Firefighters come to aid of residents stranded by flooding after half a month’s rainfall in Peterborough area in 12 hours

Flooding - photo by Cambridgeshire Fire and Rescue Service
Flooding - photo by Cambridgeshire Fire and Rescue Service
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Firefighters came to the aid of residents stranded by flooding after half a month’s rainfall hit the Peterborough area in just 12 hours.

About 40 firefighters spent hours wading through flood water in Alconbury and Alconbury Weston, Huntingdonshire, yesterday afternoon and evening (Wednesday, March 9) after dozens of homes were flooded and residents stranded.

Firefighters in Huntingdonshire - photo by Cambridgeshire Fire and Rescue Service

Firefighters in Huntingdonshire - photo by Cambridgeshire Fire and Rescue Service

In total, about 12 people were given assistance by the fire service to leave their homes, and seven dogs and two cats were rescued. Fire crews also gave reassurance to dozens of other residents.

Between 7am and 9pm yesterday Combined Fire Control received 15,999 calls about flooding that were not attended by fire crews as there was no immediate risk to life. At least five of these calls were to cars in flood water.

The affected roads where crews worked were: High Street, Brookside, Lords Way, Hammerton Road and Rusts Lane.

Station Commander Bruce Parcell said: “We would like to remind residents to only call 999 in a flooding situation if there is an immediate risk to life. If you drive through flood water and get stuck, we will not tow your car out.”

Firefighters in Huntingdonshire - photo by Cambridgeshire Fire and Rescue Service

Firefighters in Huntingdonshire - photo by Cambridgeshire Fire and Rescue Service

The rescue operations came after the Met Office weather station in Wittering, in the Peterborough area, recorded 31.2mm of rain between 3am and 3pm yesterday, half a month’s rainfall.

That was the fifth highest amount in the UK with Bedford seeing 35.6mm in that time. However, the Met Office believes Peterborough has seen the last of the rain for the moment.

Trev Robbins-Pratt, founder of Peterborough Weather Watch, said his station in Stanground had recorded 31.8mm of rainfall, a total he said was one of the highest he had recorded. This was over a 24 hour period yesterday.

A flood warning remains in place on North Bank which was shut from 8pm last night while the Household Recycling Centre in Welland Road is closed today due to the weather.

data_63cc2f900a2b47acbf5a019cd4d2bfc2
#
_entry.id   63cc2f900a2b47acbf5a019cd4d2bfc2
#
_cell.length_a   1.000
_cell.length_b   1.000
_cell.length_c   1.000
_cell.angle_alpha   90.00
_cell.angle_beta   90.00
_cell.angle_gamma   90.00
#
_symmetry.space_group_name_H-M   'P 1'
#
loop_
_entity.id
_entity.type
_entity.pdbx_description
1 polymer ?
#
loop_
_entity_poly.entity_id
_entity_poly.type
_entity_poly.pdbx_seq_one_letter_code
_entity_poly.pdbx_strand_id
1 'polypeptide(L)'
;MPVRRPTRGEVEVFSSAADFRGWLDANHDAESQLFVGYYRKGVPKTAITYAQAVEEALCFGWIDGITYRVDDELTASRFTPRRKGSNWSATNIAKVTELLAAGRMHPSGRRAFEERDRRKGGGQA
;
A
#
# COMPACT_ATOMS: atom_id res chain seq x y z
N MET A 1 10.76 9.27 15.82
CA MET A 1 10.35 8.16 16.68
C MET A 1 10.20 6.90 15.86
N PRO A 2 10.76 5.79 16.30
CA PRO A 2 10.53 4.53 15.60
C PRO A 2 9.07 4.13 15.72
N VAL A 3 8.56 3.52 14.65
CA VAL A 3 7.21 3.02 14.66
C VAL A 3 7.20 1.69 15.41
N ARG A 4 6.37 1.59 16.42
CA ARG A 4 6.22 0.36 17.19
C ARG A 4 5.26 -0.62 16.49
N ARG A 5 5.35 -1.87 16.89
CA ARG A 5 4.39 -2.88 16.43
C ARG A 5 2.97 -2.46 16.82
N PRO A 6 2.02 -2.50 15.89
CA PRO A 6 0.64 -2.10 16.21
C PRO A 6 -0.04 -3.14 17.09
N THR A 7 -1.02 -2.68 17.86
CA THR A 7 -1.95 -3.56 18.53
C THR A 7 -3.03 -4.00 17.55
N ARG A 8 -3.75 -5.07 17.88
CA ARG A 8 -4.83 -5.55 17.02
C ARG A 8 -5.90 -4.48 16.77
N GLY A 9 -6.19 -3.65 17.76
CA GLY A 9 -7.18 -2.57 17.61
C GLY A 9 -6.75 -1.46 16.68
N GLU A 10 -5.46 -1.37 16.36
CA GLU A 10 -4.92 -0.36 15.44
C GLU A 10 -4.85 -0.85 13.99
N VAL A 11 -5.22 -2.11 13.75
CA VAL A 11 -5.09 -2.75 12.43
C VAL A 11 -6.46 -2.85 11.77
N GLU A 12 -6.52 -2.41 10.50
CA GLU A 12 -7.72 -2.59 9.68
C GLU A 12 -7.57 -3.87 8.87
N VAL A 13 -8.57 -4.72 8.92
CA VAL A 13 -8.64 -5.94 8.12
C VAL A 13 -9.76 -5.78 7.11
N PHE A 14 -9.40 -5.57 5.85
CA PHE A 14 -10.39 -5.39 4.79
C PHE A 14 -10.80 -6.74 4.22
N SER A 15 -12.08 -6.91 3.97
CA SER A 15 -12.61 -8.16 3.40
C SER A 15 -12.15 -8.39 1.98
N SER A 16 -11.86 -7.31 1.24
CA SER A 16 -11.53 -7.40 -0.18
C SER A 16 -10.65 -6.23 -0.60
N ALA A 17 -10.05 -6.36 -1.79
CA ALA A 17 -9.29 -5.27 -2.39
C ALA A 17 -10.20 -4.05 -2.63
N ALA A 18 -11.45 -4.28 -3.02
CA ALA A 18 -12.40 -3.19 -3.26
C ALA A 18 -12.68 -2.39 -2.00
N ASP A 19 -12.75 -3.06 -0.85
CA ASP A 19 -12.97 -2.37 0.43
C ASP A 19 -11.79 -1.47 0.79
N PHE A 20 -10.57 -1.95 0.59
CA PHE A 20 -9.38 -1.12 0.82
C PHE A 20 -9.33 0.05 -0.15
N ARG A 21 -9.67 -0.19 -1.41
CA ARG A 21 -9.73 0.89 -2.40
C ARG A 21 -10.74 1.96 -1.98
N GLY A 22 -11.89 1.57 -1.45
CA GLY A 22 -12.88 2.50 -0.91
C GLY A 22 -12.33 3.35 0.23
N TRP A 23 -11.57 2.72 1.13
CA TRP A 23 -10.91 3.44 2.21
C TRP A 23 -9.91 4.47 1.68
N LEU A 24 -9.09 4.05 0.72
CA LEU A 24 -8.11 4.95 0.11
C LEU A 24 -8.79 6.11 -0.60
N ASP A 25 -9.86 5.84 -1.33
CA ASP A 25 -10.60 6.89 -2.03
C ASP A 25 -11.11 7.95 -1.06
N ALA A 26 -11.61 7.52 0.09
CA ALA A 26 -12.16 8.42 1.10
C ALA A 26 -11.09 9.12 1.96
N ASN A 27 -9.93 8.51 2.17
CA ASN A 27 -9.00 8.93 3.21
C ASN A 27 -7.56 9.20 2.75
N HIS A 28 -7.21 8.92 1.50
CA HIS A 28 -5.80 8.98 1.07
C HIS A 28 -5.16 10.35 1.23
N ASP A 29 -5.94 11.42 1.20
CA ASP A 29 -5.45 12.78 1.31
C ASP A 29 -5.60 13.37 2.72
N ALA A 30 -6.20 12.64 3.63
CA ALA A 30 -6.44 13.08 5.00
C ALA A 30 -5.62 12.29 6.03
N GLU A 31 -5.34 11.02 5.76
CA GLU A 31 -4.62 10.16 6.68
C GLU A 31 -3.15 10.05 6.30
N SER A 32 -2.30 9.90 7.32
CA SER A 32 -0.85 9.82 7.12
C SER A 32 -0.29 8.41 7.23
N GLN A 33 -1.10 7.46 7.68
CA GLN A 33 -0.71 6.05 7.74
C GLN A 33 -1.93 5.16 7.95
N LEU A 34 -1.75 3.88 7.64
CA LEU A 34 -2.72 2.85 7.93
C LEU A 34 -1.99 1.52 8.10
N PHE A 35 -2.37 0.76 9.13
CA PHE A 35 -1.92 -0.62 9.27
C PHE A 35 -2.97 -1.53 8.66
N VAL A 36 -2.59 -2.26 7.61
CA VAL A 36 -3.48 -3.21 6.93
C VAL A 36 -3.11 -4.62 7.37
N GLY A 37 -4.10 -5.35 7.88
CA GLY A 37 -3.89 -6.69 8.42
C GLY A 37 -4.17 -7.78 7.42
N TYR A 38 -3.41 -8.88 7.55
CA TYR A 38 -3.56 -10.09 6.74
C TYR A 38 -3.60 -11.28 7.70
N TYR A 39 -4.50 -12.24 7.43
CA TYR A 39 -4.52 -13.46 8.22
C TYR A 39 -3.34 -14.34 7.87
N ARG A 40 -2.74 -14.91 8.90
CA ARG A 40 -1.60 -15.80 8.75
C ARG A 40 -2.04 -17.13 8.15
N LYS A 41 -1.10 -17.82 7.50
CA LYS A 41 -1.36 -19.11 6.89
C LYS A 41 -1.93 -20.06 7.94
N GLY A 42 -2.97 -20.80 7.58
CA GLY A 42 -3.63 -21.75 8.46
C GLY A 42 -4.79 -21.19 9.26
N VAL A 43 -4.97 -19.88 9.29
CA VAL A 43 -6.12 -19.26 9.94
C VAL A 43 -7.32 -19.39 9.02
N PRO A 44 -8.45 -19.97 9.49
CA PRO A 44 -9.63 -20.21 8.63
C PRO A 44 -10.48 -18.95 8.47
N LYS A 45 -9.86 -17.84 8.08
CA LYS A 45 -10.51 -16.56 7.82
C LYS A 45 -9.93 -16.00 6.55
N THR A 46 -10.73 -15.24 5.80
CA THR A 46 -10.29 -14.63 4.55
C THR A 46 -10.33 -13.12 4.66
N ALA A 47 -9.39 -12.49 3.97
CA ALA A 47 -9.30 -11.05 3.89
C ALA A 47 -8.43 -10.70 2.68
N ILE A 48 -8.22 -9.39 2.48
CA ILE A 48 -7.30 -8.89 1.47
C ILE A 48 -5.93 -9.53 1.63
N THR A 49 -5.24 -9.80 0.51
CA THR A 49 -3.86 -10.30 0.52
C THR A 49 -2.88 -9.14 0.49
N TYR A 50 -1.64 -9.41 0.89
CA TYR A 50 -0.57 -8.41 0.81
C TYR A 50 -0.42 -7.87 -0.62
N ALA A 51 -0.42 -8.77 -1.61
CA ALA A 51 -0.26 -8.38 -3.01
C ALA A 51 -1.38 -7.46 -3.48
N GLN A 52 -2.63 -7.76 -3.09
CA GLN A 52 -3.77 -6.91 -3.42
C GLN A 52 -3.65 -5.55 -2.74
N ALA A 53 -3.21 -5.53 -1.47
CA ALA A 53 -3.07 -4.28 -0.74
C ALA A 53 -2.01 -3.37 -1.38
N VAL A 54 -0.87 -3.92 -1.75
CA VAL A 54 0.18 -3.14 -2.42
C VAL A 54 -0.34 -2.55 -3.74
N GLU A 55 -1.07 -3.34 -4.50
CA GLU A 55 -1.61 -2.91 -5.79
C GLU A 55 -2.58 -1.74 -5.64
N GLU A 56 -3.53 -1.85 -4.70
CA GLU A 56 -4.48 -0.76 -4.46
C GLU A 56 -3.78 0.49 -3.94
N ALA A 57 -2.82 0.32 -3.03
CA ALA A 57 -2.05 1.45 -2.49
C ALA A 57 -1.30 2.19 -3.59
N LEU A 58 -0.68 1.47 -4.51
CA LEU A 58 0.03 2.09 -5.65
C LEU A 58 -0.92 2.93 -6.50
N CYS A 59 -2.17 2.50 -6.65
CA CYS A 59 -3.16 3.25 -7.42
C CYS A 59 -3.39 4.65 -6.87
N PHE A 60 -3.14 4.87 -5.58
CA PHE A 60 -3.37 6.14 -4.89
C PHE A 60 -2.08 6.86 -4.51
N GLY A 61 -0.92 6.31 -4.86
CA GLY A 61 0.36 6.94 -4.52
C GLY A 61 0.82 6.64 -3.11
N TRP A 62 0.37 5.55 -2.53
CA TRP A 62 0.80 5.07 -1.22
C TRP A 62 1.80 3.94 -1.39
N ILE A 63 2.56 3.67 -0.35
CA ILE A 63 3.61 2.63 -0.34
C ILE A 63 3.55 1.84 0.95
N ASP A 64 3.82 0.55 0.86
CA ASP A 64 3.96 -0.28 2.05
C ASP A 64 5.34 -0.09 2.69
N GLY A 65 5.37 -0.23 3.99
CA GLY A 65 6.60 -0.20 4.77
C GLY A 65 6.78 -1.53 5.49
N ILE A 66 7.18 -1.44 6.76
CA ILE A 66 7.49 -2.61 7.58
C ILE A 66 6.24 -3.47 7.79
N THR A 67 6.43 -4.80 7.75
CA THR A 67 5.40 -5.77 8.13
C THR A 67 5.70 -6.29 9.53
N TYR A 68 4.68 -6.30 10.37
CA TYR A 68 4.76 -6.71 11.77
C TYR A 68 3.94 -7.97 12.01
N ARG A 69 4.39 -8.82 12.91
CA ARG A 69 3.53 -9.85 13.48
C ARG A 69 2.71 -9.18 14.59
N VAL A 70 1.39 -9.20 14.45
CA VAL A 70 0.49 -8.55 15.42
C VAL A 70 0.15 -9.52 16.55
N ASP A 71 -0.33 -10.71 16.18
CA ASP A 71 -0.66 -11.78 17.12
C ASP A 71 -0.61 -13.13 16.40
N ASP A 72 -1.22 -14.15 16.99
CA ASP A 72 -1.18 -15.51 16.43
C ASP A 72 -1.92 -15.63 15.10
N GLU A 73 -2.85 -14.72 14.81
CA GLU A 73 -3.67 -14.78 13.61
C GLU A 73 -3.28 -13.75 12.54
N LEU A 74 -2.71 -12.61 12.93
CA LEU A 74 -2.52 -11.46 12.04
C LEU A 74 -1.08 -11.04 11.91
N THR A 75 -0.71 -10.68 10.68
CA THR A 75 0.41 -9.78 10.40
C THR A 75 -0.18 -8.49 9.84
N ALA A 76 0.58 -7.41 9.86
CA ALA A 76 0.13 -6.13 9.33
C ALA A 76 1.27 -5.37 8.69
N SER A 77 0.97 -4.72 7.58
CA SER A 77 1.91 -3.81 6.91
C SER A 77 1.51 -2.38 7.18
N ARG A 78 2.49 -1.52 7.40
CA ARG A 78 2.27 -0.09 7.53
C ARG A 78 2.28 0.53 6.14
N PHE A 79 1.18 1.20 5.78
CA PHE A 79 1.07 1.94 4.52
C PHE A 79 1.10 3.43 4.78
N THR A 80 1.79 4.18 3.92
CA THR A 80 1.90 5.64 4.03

Flooding behind Asda in Rivergate

Flooding behind Asda in Rivergate

The A14 is also closed this morning due to flooding - the westbound carriageway is shut between the A1 at Brampton Hut and junction 19 at Easton.

There is heavy traffic back to Brampton and a diversion is in place.

One lane of the eastbound carriageway is also closed between Spladwick and junction 18 and Brampton Hut due to flooding.

The diversion is causing heavy traffic and delays on the A1 at Peterborough and on the A605 towards Oundle.

Ava-Rose McAllister (4) in Thurlby - photo sent in by mum Lisa Murphy

Ava-Rose McAllister (4) in Thurlby - photo sent in by mum Lisa Murphy

For people walking into work on the path behind Asda in Rivergate, the situation is not much better with flooding from the River Nene forcing walkers and cyclists to take an alternative path.

But for some the wet weather is just an excuse to get their wellies on including four-year-old Ava-Rose McAllister, pictured outside her home in the appropriately named Water Lane in Thurlby, a village in the South Kesteven district of Lincolnshire.

Returning to last night’s flooding, Cambridgeshire Fire and Rescue Service was called at 5.03pm to reports of vulnerable residents stuck in their homes in High Street, Alconbury Weston, owing to flood water.

As more calls came in, five fire engines, two rescue vehicles, a command unit and fire officers were sent to the area.

A number of properties were affected by flood water and fire crews focused their efforts on assisting those residents who were vulnerable or elderly.

Firefighters donned in in-water suits used boats and rescue sleds to knock on the doors of residents, check they were okay and provide assistance to those who needed it. Some people chose to remain in their properties.

Firefighters also used rescue sleds to help carers reach residents who required medical assistance, which enabled them to ensure medicine was administered and those most vulnerable in the community were cared for.

Station Commander Parcell said: “Fire crews worked tirelessly alongside members of the community to ensure these residents were looked after.

“The efforts of the firefighters and helpers really were tremendous in hard, cold conditions and we must thank everyone who contributed, particularly the landlords of The White Hart public house in Alconbury Weston who opened up their doors and operated as a community hub during these floods.

“We must also commend the great partnership working between the emergency services, the council and National Grid, which was able to re-direct electricity so we could keep the power on despite the flooding.”

Fire officers worked with the local authority and partner agencies to request a rest centre was set up in Huntingdon for those who needed to leave their homes.

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